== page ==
5 Things to Consider When Building a Solar-powered Home


Insolation Rating

Employees of a solar company install panels on a residential rooftop in Santa Monica, Calif.
Employees of a solar company install panels on a residential rooftop in Santa Monica, Calif.
David McNew/Getty Images

Sunlight is obviously key when it comes to solar power, and not all regions are created equal in this regard. It's important to know how much sunlight reaches ground level in the area where your potential solar house is located.

What we're talking about here is insolation -- a measure of how much solar radiation hits the ground in any given area in a specified time period. It's typically measured in kWh/m2/day, and it tells you how much sunlight will be available for your solar panels to turn into electricity. The higher the insolation value of your location, the more electricity each of your panels will be able to generate. A high insolation value means you can get more power out of fewer panels. A low insolation value means you could end up spending more to achieve the same power output (more on expenses later).

If you live in a place like Phoenix, Ariz., or Albuquerque, N.M., you're golden. They've got super high insolation ratings, 6.58 and 6.77, respectively [source: CleanBeta]. This means in Albuquerque, 6.77 kWh worth of sunlight falls on each square meter of Earth in the course of one day (on average). In Portland, Maine, on the other hand, one square meter of land receives 4.51 kWh worth of sunlight in a day [source: CleanBeta]. And Chicago sees just 3.14 kWh/m2/day [source: CleanBeta].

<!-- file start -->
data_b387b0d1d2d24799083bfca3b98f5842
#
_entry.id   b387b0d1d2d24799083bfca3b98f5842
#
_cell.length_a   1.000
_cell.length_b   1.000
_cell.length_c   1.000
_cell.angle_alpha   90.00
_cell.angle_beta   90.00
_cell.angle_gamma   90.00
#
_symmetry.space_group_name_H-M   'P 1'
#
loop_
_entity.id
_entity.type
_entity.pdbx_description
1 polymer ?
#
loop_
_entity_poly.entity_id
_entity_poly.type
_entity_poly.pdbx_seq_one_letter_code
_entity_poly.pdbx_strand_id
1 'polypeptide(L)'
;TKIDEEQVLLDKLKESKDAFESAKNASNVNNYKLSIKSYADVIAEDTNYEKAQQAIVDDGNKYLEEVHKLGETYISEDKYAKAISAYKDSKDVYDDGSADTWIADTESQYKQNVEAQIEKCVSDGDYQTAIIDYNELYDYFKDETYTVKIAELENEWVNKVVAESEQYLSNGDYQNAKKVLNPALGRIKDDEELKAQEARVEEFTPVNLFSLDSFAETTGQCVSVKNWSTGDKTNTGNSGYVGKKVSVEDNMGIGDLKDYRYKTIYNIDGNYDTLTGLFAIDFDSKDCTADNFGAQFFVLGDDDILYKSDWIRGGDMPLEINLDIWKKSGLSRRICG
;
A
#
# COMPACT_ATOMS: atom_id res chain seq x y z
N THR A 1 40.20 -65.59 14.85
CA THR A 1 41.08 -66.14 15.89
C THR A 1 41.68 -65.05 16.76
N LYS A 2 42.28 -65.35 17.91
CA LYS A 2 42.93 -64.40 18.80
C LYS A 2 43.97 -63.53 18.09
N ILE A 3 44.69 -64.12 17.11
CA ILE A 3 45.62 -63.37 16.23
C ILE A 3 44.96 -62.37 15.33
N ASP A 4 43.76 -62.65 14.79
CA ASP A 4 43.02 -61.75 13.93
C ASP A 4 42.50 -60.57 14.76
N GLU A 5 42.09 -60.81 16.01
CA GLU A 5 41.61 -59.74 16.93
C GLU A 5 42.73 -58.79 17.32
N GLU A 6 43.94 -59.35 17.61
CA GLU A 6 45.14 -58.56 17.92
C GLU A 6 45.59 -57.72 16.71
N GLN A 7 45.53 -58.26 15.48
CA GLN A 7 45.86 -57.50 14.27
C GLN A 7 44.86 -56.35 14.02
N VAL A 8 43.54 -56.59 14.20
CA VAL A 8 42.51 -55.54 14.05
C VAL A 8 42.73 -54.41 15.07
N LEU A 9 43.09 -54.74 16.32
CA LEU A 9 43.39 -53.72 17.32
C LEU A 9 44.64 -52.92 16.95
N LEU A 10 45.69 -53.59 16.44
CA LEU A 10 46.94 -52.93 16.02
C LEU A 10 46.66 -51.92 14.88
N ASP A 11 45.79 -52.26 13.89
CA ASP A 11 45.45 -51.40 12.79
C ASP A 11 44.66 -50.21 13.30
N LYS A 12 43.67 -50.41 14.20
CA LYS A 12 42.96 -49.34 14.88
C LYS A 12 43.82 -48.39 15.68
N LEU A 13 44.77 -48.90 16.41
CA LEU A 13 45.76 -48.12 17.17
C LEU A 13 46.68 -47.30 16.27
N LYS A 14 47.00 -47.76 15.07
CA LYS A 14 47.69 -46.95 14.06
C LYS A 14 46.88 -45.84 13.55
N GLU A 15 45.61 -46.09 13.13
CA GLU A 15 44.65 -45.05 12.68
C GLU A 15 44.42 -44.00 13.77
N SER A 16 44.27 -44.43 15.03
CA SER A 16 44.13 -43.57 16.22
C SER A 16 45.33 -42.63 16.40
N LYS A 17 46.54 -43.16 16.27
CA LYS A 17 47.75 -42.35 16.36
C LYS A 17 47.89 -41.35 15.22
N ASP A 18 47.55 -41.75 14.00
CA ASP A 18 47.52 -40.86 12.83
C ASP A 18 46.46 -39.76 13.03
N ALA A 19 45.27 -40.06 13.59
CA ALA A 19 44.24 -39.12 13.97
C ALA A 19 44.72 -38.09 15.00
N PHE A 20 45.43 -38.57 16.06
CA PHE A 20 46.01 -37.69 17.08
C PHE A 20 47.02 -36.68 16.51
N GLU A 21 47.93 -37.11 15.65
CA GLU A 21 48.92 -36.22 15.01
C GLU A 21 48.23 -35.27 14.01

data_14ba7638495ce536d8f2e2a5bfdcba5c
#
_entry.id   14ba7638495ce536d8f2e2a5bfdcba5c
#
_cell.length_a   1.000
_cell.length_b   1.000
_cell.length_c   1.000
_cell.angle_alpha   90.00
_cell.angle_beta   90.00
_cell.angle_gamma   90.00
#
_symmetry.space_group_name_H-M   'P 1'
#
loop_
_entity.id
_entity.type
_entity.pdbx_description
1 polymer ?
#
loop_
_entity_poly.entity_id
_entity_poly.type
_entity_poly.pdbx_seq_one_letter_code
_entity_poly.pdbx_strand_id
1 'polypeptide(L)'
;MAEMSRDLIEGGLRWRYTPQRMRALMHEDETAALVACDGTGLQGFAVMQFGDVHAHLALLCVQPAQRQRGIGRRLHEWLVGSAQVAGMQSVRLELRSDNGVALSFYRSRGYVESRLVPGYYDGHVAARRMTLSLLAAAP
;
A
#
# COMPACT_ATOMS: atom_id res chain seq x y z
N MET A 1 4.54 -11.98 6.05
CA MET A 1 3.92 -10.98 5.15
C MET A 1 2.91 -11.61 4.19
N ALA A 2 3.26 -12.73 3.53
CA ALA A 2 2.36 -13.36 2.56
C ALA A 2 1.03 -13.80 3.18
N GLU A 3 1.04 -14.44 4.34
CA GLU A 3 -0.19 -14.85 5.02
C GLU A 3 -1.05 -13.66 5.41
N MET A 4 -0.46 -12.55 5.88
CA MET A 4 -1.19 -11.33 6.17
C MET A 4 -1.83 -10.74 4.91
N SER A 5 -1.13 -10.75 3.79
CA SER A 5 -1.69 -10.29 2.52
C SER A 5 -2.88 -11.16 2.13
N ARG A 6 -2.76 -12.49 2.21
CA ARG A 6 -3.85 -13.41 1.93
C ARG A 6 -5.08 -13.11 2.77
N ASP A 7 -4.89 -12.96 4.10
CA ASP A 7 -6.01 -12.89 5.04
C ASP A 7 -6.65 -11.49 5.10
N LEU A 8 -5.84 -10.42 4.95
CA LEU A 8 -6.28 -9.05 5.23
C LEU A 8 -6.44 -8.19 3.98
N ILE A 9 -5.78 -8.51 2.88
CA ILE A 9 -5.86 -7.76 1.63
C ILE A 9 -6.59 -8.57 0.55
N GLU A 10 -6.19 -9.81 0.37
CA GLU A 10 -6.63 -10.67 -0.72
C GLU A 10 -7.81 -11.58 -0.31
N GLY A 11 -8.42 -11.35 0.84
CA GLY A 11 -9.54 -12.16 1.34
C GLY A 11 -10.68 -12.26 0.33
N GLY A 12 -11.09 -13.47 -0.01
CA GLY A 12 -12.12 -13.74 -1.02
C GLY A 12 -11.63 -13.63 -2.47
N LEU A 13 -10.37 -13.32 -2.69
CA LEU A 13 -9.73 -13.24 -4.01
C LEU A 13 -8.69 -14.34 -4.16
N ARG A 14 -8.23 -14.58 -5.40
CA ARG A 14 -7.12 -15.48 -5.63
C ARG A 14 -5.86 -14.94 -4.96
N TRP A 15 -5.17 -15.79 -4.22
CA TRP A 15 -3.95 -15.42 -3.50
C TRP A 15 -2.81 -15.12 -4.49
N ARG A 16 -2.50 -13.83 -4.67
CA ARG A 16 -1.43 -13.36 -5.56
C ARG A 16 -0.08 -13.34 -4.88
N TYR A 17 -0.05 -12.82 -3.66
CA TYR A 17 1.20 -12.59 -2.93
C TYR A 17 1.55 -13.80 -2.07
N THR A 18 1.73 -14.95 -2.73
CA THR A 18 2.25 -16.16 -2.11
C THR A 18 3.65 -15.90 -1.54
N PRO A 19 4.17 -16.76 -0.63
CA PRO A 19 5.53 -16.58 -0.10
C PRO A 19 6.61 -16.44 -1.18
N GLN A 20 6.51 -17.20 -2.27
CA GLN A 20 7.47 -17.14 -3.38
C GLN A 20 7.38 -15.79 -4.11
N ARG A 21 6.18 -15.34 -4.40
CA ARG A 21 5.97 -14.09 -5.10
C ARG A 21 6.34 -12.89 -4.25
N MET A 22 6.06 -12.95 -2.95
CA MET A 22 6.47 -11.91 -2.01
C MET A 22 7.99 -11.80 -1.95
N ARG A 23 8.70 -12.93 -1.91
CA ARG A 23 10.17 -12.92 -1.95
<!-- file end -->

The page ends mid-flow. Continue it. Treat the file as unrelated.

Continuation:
Does that mean you have to build your solar-powered home in the Southwest instead of the Midwest? Not at all. It just means that in Chicago, a solar setup is going to be less efficient than a similar setup in Albuquerque. You're probably going to need more panels to achieve the same power output.

That brings us to No. 2 on the list: How many panels do you need?